Staphylococcal-produced bacteriocins and antimicrobial peptides: their potential as alternative treatments for Staphylococcus aureus infections

Logan Newstead, Katarina Varjonen, Tim Nuttall, Gavin Paterson

Research output: Contribution to journalArticlepeer-review

Abstract

Staphylococcus aureus is an important pathogen of both humans and animals, implicated in a wide range of infections. The emergence of antibiotic resistance has resulted in S. aureus strains that are resistant to almost all available antibiotics, making treatment a clinical challenge. Development of novel antimicrobial approaches is now a priority worldwide. Bacteria produce a range of antimicrobial peptides; the most diverse of these being bacteriocins. Bacteriocins are ribosomally synthesised peptides, displaying potent antimicrobial activity usually against bacteria phylogenetically related to the producer strain. Several bacteriocins have been isolated from commensal coagulase-negative staphylococci, many of which display inhibitory activity against S. aureus in vitro and in vivo. The ability of these bacteriocins to target biofilm formation and their novel mechanisms of action with efficacy against antibiotic-resistant bacteria make them strong candidates as novel therapeutic antimicrobials. The use of genome-mining tools will help to advance identification and classification of bacteriocins. This review discusses the staphylococcal-derived antimicrobial peptides displaying promise as novel treatments for S. aureus infections.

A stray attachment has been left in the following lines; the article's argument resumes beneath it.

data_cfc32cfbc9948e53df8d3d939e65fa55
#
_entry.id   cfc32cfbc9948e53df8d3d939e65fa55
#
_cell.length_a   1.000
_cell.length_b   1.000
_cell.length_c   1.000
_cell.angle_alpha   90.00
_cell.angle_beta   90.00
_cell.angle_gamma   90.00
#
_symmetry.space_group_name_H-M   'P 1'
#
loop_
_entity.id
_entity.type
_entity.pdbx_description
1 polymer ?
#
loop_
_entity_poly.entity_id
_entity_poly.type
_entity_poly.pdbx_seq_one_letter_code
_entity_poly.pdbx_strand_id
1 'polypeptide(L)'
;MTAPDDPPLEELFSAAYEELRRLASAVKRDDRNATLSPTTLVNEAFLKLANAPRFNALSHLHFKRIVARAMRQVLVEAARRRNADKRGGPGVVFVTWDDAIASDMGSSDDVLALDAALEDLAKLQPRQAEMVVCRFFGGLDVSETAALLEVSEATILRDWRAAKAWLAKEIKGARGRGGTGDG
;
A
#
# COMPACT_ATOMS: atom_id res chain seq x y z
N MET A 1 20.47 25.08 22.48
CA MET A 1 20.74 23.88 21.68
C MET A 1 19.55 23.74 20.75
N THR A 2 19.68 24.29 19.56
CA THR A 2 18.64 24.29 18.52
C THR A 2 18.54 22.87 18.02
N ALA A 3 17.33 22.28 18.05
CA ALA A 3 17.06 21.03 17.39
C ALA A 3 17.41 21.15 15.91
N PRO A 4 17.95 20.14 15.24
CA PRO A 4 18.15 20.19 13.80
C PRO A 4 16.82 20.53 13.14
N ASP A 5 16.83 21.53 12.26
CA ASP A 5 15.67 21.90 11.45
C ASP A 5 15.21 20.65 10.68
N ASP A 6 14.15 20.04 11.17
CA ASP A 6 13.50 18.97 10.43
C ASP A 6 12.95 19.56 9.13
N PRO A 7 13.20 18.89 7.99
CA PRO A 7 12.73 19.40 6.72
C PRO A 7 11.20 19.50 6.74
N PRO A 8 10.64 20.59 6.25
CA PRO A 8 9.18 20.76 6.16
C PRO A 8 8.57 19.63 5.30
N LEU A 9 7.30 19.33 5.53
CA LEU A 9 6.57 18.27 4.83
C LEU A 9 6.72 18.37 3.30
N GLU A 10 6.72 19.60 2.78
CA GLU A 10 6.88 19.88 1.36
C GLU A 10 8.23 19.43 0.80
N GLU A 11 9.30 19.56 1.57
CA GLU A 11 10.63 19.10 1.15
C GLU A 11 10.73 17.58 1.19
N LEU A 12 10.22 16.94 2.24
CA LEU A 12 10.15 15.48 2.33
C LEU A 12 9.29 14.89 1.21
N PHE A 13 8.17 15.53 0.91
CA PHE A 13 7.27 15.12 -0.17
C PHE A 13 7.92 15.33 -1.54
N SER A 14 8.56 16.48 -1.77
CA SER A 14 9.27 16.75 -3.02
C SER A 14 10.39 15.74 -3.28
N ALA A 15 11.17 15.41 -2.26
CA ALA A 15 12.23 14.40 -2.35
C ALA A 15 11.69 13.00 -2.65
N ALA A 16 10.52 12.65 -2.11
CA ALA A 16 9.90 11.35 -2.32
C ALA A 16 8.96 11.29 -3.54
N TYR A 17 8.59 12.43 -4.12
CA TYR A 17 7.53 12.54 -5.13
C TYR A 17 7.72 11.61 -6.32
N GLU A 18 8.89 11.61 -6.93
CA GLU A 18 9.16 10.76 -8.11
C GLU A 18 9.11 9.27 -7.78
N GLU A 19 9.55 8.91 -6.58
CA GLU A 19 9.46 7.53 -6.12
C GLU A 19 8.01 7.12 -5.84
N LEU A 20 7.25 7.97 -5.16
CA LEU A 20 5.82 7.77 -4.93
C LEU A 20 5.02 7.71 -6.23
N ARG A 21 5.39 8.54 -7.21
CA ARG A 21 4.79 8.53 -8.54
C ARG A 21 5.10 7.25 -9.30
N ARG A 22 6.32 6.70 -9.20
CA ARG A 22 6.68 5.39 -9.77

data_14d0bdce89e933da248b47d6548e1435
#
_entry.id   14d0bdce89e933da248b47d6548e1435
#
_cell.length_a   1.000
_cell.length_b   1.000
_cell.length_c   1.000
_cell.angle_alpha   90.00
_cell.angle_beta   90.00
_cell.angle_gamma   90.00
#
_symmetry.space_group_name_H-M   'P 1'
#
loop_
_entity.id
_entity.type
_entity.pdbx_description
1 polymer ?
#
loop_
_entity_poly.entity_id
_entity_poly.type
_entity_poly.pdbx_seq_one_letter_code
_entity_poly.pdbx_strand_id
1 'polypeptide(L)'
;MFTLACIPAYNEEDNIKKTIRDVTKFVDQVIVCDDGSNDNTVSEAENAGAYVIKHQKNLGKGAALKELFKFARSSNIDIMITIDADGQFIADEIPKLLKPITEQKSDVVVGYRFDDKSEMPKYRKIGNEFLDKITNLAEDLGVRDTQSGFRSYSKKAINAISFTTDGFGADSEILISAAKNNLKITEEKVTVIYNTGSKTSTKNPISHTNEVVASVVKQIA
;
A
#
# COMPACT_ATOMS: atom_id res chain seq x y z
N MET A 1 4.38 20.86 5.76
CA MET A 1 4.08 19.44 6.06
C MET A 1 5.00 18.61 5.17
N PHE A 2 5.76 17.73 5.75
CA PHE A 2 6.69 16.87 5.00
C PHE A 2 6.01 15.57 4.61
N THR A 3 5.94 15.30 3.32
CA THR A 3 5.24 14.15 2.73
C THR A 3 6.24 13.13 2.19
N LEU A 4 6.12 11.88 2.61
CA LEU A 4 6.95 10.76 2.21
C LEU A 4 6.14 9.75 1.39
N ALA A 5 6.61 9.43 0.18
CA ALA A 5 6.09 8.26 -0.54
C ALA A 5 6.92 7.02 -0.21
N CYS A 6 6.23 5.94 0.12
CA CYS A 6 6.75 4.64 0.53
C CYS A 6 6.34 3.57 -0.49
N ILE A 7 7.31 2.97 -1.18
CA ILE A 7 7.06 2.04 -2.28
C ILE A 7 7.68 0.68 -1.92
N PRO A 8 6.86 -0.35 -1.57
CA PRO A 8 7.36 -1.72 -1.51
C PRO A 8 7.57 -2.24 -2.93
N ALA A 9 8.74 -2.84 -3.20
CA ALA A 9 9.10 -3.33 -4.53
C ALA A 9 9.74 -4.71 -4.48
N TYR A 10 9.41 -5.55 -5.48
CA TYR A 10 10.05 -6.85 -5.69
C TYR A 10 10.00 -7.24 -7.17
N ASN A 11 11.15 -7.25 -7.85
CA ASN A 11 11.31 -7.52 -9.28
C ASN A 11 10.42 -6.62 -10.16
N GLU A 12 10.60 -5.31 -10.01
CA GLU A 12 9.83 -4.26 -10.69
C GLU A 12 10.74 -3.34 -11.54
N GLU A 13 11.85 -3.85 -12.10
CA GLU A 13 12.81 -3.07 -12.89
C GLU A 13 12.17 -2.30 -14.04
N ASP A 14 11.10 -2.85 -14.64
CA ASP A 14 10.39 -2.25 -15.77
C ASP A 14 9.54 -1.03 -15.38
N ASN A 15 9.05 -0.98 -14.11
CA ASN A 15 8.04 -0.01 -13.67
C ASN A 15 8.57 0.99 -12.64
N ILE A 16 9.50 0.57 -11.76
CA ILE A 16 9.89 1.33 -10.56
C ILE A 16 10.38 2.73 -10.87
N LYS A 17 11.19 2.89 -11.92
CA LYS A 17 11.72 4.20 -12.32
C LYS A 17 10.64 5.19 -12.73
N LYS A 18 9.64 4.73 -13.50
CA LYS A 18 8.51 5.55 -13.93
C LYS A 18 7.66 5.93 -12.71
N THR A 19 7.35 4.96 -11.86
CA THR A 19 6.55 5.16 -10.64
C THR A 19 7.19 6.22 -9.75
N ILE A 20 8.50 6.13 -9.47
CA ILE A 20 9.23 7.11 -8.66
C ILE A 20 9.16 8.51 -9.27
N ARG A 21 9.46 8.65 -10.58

Original languageEnglish
Article number10.3390/antibiotics9020040
JournalAntibiotics
Volume9
Early online date21 Jan 2020
DOIs
Publication statusE-pub ahead of print - 21 Jan 2020

Keywords

  • bacteriocins
  • antimicrobial peptides
  • Staphylococcus
  • Staphylococcus aureus
  • MRSA

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